Sleater-Kinney are back with the same fire that led the riot grrrl movement
Riot grrrl torchbearers Sleater-Kinney have regrouped, and they've still got plenty to say
It's barely past 10am, and Sleater-Kinney are already on the offensive. "What do you mean by 'complacent'?" asks drummer Janet Weiss, responding to a question that insinuates the reunited punk rock group appear more comfortable today than they did in the early 1990s.
Let's back up. There is, to be sure, nothing that sounds remotely content on No Cities to Love, the trio's first album in a decade. It's aggressive in a way that can frighten off the uninitiated: vocals are on high alert, guitar riffs blare with the urgency of a weather-alert system and rhythms don't allow for time to catch one's breath.
The group from the US Pacific Northwest were always more than just a band. As leaders of the riot grrrl movement, they were up against a male-dominated grunge-rock era. So it's no real surprise that the group members, now all in their 40s, resist the implication that they're older, wiser and simply having more fun this time around.
"It's a bit of a cliché that you get older and put on your fuzzy slippers and cuddle up by the fire with the cat on your lap," Weiss says.
"Not that there's anything wrong with that, but that's not my life. Outside of this band, there are a lot of struggles to get music heard and to make music that's vital. That continues. The reasons we come back … are because there are things we can say in this band, and there are ways to say it that feel urgent. There's an urgency when we say things.
"Even though I'm older, I don't feel any more relaxed. I feel just as desperate to connect with people on a vital level. We're alive. Let's prove it."
Sleater-Kinney went on hiatus after The Woods was released in 2005. In the ensuing years, guitarist Corin Tucker started a solo career, Weiss recorded albums with her ongoing project Quasi as well as with Conor Oberst and former Pavement frontman Stephen Malkmus, and rejoined guitarist Carrie Brownstein in 2011 to play in the group Wild Flag. Brownstein made a name for herself as a writer-comedian alongside Fred Armisen in the IFC sketch show Portlandia.
Tucker recalls the day the band called it quits and says she remains haunted by an image. "I remember when we were in Portland and we announced the hiatus. I was driving my son around to camp … and there was a girl."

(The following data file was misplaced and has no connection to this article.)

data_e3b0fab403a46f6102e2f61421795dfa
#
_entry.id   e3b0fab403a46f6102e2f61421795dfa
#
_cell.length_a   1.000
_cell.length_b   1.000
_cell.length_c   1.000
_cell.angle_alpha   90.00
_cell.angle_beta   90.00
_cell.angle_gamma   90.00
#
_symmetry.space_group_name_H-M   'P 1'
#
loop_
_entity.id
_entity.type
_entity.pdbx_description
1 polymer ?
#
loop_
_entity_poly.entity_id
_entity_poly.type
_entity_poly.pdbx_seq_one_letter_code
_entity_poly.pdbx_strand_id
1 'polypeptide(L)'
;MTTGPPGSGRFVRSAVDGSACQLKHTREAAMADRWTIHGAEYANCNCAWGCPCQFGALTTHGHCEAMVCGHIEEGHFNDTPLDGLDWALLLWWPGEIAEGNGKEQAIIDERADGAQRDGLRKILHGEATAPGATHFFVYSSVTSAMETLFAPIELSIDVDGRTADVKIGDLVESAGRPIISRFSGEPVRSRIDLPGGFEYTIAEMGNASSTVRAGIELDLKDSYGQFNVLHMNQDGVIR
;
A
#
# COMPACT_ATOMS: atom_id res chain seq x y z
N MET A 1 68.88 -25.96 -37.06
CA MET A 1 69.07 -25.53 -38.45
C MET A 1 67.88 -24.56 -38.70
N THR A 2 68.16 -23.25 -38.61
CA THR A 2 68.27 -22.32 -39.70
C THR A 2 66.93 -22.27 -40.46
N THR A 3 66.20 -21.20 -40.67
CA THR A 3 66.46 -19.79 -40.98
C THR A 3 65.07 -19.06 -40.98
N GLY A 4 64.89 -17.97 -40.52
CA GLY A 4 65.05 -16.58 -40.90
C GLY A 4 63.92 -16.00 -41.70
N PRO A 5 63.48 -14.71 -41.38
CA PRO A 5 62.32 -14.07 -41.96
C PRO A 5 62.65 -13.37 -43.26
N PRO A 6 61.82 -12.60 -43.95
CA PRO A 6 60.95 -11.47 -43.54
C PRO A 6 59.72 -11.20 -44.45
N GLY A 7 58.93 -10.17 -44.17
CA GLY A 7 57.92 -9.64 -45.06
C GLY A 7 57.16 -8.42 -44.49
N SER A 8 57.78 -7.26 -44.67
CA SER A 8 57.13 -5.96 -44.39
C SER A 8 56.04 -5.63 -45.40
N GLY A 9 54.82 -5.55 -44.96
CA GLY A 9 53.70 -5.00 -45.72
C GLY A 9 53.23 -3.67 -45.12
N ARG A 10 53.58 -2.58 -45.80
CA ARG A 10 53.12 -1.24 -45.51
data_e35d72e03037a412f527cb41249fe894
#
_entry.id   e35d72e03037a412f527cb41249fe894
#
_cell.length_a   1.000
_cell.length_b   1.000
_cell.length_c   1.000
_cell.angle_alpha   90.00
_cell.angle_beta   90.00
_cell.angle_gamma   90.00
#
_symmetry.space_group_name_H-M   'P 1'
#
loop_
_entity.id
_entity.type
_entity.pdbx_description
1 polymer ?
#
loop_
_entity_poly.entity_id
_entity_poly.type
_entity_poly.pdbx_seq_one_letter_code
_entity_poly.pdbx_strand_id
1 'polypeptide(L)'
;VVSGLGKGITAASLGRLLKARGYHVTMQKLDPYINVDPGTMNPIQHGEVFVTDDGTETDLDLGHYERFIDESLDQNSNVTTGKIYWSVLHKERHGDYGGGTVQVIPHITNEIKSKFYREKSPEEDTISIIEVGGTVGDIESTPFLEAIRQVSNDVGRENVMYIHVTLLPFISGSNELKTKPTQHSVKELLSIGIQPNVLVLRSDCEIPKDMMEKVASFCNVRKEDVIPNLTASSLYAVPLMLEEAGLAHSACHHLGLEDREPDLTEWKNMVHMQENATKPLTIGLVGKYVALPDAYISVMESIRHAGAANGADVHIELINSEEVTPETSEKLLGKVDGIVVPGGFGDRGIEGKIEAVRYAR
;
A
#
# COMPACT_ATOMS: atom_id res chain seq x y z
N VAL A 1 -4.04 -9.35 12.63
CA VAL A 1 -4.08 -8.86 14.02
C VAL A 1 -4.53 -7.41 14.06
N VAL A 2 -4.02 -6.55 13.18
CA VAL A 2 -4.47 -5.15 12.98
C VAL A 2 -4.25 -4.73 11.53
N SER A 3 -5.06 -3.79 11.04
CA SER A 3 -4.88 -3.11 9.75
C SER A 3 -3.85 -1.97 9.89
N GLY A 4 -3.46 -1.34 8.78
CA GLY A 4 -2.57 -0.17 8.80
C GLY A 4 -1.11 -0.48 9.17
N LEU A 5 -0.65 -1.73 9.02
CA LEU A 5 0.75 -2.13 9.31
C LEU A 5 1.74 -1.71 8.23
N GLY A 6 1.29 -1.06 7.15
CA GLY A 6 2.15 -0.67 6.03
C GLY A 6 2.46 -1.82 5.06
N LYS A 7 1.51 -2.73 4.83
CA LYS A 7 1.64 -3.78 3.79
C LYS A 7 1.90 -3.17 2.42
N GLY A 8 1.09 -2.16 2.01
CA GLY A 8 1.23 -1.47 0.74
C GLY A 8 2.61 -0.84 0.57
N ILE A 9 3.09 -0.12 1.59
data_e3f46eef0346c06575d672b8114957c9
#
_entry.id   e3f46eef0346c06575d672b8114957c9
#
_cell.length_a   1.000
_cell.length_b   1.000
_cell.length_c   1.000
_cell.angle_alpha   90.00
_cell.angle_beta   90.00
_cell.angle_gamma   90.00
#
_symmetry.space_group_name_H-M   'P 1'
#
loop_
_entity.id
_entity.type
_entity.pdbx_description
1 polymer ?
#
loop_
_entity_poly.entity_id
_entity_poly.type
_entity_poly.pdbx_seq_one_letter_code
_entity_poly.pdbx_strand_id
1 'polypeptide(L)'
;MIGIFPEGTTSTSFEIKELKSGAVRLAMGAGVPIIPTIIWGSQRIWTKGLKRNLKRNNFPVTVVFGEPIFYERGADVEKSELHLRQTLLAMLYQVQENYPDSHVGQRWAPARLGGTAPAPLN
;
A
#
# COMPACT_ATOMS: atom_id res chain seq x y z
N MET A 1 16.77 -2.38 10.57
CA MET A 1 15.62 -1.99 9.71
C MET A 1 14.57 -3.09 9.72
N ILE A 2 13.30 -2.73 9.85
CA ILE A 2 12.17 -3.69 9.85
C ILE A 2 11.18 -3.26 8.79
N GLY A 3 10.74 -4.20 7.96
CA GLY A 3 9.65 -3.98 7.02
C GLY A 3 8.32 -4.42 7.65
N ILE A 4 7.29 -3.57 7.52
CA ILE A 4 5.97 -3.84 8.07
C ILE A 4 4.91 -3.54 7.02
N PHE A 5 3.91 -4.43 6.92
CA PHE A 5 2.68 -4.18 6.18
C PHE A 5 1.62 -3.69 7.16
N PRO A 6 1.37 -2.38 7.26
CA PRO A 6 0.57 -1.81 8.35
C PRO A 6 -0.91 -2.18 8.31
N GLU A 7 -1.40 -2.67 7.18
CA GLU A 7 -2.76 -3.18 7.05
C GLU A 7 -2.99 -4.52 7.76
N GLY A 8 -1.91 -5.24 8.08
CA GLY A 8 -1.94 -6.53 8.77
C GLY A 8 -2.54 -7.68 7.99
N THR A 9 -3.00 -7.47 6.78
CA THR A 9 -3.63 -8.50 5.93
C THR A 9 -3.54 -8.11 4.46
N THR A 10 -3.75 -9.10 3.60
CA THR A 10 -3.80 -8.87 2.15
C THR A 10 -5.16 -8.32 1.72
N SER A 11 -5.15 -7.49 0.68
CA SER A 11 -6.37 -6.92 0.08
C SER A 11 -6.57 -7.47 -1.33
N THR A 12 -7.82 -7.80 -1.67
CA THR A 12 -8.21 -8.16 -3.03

The girl was wearing a Sleater-Kinney shirt. A local radio station had just reported on the group's split - a station, Tucker clarifies, that never bothered to play the band when they were together.
"And I drove past this girl with a Sleater-Kinney shirt on, and she was crying," Tucker says. "It's an intense relationship we have with our fans."
There's always been a sense of unfinished business, Tucker admits, but as the post-Sleater-Kinney projects mounted, a reunion seemed unlikely. Last year, Sub Pop Records in Seattle remastered and released the band's seven studio albums, collecting the works, which spanned from 1995 to 2005, in a limited edition boxed set.
Could it be that Sleater-Kinney were entering the era of retrospective releases? Again, Weiss offers a correction. "'Retrospective' seems more like it's for someone who has died, and we didn't ever feel like the band was dead. It didn't seem like a mausoleum piece."
Fans were ultimately caught by surprise that the collection boasted a new single in Bury Your Friends, which teased that a proper reunion was imminent.
"It had all the right sonic ingredients," Brownstein says, explaining why the single was chosen for the coming-out party.
"It had riffs. It had a big chorus; it didn't sound like our other songs. It's also a rallying cry in terms of the chorus, about trying to find moments that glimmer when you feel defeated. It just seemed to encompass all the things that we would want to put out there first," Brownstein says.
Tucker adds: "We worked really hard to make this very intense for people, very immediate, so we took away four other songs that we recorded. It was a stronger record the more we edited. The most powerful thing you can say is better said in fewer words."
Like all of Sleater-Kinney's work, No Cities to Love marries the personal and the political. Price Tag opens the record with bracing images of the challenges of making ends meet. The title track, says Brownstein, is "about trying to find meaning on the fringes", and Fangless is a tightly wound dissertation on the need to never stop fighting.
"We really take the time to think about writing songs that would mean something," Tucker says. "The songs could not be convenient; they had to mean something beyond that day. Writing a convenient song is not the same as writing something you're going to be really proud of in 10 years or a song that someone will be proud of after you're gone. If that's not part of why you're doing this, I don't think you're going to make it for more than a few years."
Sleater-Kinney have made it. Older? Wiser? Maybe, but just as angry. "I can feel the power of the band - just the three of us as people and what we believe in, how we live and the energy that is created with the three of us," Weiss says.
"There's a lot of tension and explosiveness. This feels meaningful. These are stories about things that matter."
Los Angeles Times